• Working Test Judges will bring the highest degree of professionalism to every test, whether acting as judge of that test, exhibitor, test committee, steward or spectator. We will remember that other judges, other exhibitors and spectators will look up to us to set an example in how we conduct ourselves. If we set a high standard for our own conduct, others will do likewise.
• We will provide impartial judging to all exhibitors. We will never show favoritism to those exhibitors whom we know personally, nor will we judge dogs exhibited by other judges according to a higher standard than we use for others entered.
• We are the mentors of this sport and we will judge all exhibitors by the high standard that has been set in the appropriate Regulations. We are conscious that we are looked up to by others who are in attendance at working tests.
• It sends the wrong message to others exhibitors to bring our list of “what ifs” to a test where we will be handling a dog. We know the rules already. Therefore, we should confine our questions to a few areas of clarification. We will not subject another judge to harassment during the question and answer period or during any other portion of a working test.
• If we observe situations where hostility or anger is directed towards another judge, an exhibitor or others, we will support any efforts made to diffuse the situation.
• We will refrain from “back seat driving” or tactics that “judge” those who were approved to judge a given working test. If asked whether we would have made the same decision on a given call, we should remind fellow exhibitors and spectators that ours was not the opinion paid for that day. We might impress upon others that close calls are made by judges from the angle they are observing the exercise or from the vantage point of their combined expertise.
• If we disagree with a judgment call made concerning our own dog, we will maintain a demeanor that sets an example for others. Whether asking the judges to review a given rule or whether we totally disagree with the judges’ decision, we will remain as courteous with one another as possible. Official avenues for disagreement remain open to us, whether formal Grievance, exhibitor evaluation sheets, etc., without compromising our standard of professionalism.
• When we accept a judging assignment, we are at the disposal of the test giving club for the duration of the test giving weekend. We will not accept judging assignments where giving the test club our total attention is interfered with by personal commitments or other time constraints for that weekend. We will make time to meet with the other judge to fully discuss rules and procedures prior to testing time. We will make time to be completely familiar with the test grounds in enough time prior to the testing time to make any changes called for in the Regulations or by the premium list sent to exhibitors.
• If we are assigned an observer for a given test, we will make time to discuss rules and procedures with him/her ahead of the test, and will answer and ask questions of the observer after the test is completed to be able to fairly evaluate his/her readiness to judge on the provided evaluations sheets.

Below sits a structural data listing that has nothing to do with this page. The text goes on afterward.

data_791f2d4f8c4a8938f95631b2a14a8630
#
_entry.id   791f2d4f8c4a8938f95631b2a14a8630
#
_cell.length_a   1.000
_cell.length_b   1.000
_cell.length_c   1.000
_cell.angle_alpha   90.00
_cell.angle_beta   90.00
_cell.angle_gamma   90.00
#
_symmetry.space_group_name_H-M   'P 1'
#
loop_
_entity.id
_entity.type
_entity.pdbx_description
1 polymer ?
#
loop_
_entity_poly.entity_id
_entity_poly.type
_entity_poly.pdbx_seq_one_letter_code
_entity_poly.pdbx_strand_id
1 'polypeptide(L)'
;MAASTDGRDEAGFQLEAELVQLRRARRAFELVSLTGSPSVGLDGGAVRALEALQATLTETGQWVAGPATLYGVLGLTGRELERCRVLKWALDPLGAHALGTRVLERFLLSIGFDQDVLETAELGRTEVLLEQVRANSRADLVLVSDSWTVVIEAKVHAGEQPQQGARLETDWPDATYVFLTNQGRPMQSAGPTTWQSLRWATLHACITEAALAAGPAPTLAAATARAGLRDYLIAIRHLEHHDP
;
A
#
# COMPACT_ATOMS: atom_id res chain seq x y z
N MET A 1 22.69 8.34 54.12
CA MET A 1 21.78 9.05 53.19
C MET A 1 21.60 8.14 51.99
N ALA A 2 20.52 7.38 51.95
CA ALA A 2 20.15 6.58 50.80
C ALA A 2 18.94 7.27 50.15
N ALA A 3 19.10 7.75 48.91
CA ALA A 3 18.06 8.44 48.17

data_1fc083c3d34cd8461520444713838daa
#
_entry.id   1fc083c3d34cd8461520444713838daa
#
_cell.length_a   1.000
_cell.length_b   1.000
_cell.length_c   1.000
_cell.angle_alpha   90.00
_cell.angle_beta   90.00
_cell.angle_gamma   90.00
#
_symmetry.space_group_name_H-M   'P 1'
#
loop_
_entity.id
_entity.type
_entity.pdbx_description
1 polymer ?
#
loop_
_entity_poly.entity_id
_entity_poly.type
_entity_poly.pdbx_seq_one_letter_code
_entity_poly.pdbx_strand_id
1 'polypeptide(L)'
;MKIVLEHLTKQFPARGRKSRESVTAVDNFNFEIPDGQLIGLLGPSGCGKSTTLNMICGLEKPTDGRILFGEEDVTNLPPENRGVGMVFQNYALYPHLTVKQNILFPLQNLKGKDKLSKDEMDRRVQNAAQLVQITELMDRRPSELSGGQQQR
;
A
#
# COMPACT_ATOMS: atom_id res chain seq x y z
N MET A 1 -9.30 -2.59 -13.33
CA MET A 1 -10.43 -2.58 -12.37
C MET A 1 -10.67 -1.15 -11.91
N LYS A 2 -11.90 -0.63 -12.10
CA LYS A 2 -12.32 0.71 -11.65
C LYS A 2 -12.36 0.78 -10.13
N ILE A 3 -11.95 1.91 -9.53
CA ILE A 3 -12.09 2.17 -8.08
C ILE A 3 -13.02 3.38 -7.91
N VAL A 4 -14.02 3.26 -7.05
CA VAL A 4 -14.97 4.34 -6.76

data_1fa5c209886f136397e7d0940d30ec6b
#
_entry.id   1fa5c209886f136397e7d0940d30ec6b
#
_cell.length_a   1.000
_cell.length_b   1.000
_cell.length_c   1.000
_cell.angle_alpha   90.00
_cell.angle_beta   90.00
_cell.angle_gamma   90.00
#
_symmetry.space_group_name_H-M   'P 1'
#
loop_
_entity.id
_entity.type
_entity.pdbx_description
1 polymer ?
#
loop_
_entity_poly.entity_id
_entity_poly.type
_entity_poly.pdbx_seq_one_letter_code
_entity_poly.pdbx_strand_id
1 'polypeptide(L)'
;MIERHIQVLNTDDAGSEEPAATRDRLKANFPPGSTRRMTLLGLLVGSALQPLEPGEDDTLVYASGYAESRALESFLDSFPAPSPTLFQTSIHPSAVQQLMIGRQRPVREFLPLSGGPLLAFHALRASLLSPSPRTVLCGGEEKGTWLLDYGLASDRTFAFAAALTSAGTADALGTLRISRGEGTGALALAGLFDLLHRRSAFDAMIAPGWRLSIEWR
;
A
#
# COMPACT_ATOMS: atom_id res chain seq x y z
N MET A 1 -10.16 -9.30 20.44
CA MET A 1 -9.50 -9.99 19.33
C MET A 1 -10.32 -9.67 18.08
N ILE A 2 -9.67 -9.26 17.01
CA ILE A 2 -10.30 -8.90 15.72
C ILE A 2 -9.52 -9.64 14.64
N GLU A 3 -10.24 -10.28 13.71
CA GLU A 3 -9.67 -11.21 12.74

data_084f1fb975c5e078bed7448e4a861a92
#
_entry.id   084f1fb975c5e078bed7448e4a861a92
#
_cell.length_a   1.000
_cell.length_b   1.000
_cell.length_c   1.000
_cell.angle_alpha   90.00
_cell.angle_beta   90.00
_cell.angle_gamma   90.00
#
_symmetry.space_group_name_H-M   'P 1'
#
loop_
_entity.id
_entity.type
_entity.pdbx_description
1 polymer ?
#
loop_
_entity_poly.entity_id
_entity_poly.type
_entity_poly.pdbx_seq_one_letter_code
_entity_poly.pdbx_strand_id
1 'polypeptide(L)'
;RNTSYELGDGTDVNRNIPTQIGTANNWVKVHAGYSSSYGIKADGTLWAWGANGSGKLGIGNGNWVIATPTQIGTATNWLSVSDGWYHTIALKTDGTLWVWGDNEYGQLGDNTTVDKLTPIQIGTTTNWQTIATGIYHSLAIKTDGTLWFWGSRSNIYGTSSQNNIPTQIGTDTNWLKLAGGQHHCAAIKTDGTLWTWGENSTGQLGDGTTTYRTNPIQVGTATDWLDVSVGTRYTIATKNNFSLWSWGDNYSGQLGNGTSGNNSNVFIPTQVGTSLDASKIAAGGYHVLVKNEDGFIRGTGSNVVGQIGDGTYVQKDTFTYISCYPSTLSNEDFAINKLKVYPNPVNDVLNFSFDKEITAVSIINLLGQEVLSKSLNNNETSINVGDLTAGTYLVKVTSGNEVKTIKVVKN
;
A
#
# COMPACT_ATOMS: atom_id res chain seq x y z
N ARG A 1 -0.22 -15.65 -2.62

• It is important to clearly communicate with the other judge, stewards and exhibitors. We will take enough time to make certain our directions are understood before proceeding on a given exercise. If an exhibitor fails, we will take a moment to explain the reason for the decision, citing the appropriate regulation to provide clarity. We will attempt to use a positive attitude in our explanations, mentioning portions of the exercise that were performed correctly, with flair or enthusiasm by the dog. When possible, we will encourage the handler to remain positive about the performance his/her dog has given, even if an exercise was failed.
• We will treat all exhibitors equally, whether novice or experienced, giving the same degree of encouragement, courtesy, empathy, sympathy and impartial judging according to the Regulations to the best of our ability. This is especially true when there is an additional connection between ourselves and individual exhibitors, such as breeder of our dog, good friend, host during the test weekend, etc.
• A judge should advise potential exhibitors not to enter under him/her when their presence or the presence of their dogs might give the impression of an unfair advantage. Some examples might include persons with whom the judge co-owns dogs, dogs who have been regularly trained by the judge, a judge’s employer or employee, or a relative as defined in Section 5. (NOTE this is a Board requested addition to the Code of Ethics).
* Judges who are judging a draft test on a given weekend cannot check exhibitors equipment fit or apparatus that weekend, including the day before, except during the actual test or after the weekend’s tests have finished. Judges who are judging a water test on a given weekend cannot check exhibitor’s equipment or give feedback on a practice session that weekend, including the day before, except during the actual test or after the weekend’s tests have finished. Workshops with the weekend’s judge(s) may be held the day before the tests but entrants in the test may only participate as spectators and none of the entered dogs or equipment may be evaluated during the workshop.
* It is considered a violation of this code of ethics for a judge to share the open book exams sent to them by the NCA WDC every three years. It must not be shared with other judges or anyone else.